Questions to Ask to Help Customize Funeral Services

As funeral professionals, you strive for kindness and respect toward your client families to help them feel as comfortable as possible when sharing details about their loved one. While respect has always been paramount, best practices in respect have evolved as we learn more about language and empathy. The questions you ask families can become the foundation of curiosity and understanding them or their loved one. Questions can also lead to details about a loved one that you can incorporate into a meaningful and customized funeral service. We’ve gathered some helpful questions from Homesteaders employees who have firsthand experience working in funeral homes. We hope these questions will provide inspiration and ideas that you can incorporate into your questions list when meeting with clients and client families.

Ask about details

For Homesteaders Senior Account Executive Brandon Full, open ended questions can reveal things about a loved one that can allow for personalization in an obituary and service.

  • Tell me about your parent.
  • How did your parents meet?
  • Describe something that your parent enjoyed doing.
  • What was your parent’s feelings toward their celebration of life or funeral service?
  • What will you remember most about your parent?
  • Tell me how your parent felt about being a grandparent.

“My biggest piece of advice is to take your time with the arrangements,” Brandon shared. “Although this may be routine to us, it’s not to the families we are serving. Taking time will certainly help strengthen the value in our service and in our profession as a whole.”

Ask without making assumptions

Instead of asking if a loved one was married, ask “Who was your loved one close to?” or “Who was important in your loved one’s life?” Not everyone chooses to be married, but most people have meaningful friends, family and/or partnerships, and this small tweak in these questions can reveal details about a person that might not have come out in a more presumptuous question. If you are asking about a spouse, you can say “spouse” or “partner” so as not to assume someone’s sexual orientation or their partner’s gender identity.

Similarly, instead of asking where someone worked or what their career was, you can ask “What was your loved one passionate about?” The answer to this question can reach the heart of a person and may include their paid job, but more importantly, it can reveal how they enjoyed spending their time and what they deeply cared about. Bringing empathy, instead of sympathy, to the table can go a long way toward learning about a loved one and building a positive relationship with the client family.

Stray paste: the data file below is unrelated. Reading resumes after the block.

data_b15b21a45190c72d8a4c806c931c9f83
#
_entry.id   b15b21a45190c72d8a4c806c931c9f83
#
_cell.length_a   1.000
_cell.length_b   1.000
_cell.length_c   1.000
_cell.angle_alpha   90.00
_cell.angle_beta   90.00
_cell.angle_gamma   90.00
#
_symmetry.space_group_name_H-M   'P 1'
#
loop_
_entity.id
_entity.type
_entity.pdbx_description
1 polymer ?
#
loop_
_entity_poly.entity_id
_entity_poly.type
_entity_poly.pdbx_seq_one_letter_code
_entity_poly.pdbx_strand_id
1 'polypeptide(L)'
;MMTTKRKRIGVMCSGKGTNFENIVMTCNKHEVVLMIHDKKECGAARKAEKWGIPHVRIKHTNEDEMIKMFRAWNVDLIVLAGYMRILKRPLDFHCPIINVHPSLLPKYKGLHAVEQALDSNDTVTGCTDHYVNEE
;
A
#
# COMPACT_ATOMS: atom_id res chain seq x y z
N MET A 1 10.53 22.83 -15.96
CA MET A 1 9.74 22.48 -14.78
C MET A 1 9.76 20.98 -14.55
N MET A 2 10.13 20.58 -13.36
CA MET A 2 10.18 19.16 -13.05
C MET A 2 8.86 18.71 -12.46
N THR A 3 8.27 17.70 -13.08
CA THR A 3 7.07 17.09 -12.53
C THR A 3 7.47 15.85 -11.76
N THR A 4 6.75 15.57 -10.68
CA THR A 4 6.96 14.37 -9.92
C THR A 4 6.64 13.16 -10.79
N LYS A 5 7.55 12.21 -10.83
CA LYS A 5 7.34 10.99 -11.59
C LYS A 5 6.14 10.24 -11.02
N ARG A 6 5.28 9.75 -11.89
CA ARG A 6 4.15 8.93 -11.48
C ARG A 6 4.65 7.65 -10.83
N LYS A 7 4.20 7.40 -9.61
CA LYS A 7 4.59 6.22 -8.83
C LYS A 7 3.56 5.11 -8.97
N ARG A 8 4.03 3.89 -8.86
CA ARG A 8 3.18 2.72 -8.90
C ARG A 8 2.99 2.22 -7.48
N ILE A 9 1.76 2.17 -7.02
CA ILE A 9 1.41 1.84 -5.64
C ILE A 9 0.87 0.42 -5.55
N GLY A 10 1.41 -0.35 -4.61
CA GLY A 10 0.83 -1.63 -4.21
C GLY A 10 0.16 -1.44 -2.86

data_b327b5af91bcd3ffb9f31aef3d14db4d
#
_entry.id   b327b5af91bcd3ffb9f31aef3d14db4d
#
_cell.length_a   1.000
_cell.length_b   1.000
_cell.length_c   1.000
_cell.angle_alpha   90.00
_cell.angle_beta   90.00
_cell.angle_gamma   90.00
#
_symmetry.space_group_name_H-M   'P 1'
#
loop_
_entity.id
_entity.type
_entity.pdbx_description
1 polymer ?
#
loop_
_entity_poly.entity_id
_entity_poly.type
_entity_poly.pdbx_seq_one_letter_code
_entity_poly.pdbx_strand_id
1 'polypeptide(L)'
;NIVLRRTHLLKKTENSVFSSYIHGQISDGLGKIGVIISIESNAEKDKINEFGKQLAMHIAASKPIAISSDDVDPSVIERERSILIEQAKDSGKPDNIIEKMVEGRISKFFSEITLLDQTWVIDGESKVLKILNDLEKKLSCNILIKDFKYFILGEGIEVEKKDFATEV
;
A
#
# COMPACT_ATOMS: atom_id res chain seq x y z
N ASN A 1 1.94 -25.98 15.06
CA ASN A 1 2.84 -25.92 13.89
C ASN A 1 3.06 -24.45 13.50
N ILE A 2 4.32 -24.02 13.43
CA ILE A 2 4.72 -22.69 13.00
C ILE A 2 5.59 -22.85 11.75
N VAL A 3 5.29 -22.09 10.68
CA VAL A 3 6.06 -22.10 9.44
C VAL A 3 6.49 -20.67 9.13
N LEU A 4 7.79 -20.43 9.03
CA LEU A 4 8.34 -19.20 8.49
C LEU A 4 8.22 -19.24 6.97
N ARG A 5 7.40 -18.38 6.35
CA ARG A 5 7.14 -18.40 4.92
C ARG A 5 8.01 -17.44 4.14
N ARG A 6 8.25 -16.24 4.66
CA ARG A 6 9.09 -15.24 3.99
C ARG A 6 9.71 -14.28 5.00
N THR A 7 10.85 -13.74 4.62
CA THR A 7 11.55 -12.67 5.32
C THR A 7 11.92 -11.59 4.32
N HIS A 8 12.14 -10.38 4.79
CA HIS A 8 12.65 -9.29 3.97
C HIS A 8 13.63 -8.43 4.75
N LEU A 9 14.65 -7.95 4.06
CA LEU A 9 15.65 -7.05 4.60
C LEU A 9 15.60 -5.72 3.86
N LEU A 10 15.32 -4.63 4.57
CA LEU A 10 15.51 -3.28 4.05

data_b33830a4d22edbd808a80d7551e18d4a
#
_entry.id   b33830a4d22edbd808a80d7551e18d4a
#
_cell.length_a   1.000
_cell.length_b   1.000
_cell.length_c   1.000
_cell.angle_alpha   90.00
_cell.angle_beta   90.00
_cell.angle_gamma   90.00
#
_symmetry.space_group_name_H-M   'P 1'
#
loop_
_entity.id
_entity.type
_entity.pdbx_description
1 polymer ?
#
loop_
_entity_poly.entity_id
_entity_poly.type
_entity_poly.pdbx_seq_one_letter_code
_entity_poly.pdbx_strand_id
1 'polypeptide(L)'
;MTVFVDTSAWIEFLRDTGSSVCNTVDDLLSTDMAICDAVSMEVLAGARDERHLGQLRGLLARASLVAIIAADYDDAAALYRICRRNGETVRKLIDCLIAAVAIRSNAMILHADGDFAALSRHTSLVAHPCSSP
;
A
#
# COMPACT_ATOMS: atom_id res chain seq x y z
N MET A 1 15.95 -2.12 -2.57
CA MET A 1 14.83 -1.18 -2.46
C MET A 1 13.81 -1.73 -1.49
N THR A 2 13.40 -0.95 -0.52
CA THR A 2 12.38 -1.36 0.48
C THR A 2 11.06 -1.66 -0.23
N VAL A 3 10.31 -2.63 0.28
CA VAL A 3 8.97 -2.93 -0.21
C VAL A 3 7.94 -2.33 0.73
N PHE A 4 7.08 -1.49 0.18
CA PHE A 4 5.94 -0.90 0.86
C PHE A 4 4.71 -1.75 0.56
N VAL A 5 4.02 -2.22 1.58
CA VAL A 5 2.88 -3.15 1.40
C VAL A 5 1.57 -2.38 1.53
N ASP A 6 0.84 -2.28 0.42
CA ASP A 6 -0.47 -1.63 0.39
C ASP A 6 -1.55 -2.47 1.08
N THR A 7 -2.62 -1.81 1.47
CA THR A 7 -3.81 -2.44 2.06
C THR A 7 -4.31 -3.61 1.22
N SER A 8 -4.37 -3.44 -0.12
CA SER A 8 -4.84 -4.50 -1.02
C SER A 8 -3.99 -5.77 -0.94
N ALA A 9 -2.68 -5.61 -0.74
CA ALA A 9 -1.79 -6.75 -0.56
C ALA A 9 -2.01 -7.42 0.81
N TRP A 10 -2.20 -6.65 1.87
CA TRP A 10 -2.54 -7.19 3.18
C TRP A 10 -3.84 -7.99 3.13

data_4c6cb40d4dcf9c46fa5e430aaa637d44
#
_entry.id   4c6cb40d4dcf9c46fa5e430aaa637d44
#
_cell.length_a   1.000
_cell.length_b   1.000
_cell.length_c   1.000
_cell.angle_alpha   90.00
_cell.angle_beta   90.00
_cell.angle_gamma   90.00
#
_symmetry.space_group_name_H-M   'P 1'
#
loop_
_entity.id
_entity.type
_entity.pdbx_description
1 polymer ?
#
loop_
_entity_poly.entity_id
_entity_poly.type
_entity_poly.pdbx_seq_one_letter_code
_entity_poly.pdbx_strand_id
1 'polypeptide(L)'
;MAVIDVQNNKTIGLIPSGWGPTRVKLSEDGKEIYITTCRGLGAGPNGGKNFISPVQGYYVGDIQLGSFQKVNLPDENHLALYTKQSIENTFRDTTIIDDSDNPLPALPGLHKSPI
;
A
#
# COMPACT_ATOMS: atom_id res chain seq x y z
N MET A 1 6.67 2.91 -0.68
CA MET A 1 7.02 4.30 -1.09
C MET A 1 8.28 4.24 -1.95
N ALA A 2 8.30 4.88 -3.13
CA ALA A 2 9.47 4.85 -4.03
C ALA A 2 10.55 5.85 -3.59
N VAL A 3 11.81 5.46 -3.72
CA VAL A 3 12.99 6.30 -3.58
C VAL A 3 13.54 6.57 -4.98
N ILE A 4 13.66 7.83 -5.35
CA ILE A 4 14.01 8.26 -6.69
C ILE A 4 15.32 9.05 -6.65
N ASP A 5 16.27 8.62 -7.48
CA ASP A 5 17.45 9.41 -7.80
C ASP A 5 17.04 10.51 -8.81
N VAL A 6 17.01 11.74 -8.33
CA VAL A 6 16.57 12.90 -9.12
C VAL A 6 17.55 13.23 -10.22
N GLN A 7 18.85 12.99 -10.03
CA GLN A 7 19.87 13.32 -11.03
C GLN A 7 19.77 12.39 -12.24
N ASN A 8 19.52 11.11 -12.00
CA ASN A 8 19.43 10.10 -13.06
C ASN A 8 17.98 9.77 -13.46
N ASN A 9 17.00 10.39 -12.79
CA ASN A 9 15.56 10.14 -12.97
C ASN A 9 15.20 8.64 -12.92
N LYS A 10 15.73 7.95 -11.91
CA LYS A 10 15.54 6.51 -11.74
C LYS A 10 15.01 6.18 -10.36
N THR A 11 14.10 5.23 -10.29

Ask outside the box

Brianne Niedermyer, Homesteaders Senior Account Executive, has a list of creative and fun questions she has asked that can tell you a lot about a client’s personality and life experiences:

  • What was your favorite trip?
  • What is something that you loved when you were growing up that kids today wouldn’t understand?
  • If you could tell your younger self one thing, what would it be?
  • Tell me how you and your spouse met?
  • What music was your favorite when you were a young adult?
  • What are the things in your life that have brought you the most joy?

Ask about stories

Jamie Dravecky, Homesteaders Account Executive, shared some ideas to get conversation flowing. “What I would do is put my pen down when we first sit down at the table and simply say, ‘I didn’t have the pleasure of knowing your mother/father/loved one. Do one of you have a favorite story you’d like to share?’” Once the client family starts sharing, the conversation can unfold from there. A few follow-up questions could be:

  • How would you describe your loved one’s personality?
  • If your loved one could be remembered for one thing, other than kindness, what would it be?
  • If there was one thing about your loved one you would want others to know, what would that be?
  • Ask about their loved one’s hobbies and interests.

Terri Bordenkircher, Homesteaders Regional Sales Director, added, “It is within the stories that you can then interject comments or questions that help you paint a picture around how both you and the family can personalize the service.”

Terri gave an example, “A daughter shared that her mother taught music all her life and loved classical music.” A question that could come after a story like those could be, “You said that your mom taught music all of her life and loved classical music. I would like to design her services around her unique talents. For a start, would playing classical music during the visitation be something that you would find comforting? What other ways could we personalize your mom’s services?”

“Oftentimes, families are hoping that the funeral director will direct them on some unique ways in which they could add personalization,” Terri noted. “Being prepared with some suggestions is always important. Avoid talking about someone else’s service where you used this type of personalization. This should be all about their loved one.” If you’d like more ideas about how to build relationships with client families, you can read our blog post on this topic.

What questions have been helpful in your meetings with clients and client families? What questions have spurred unique stories or details about a person’s life?

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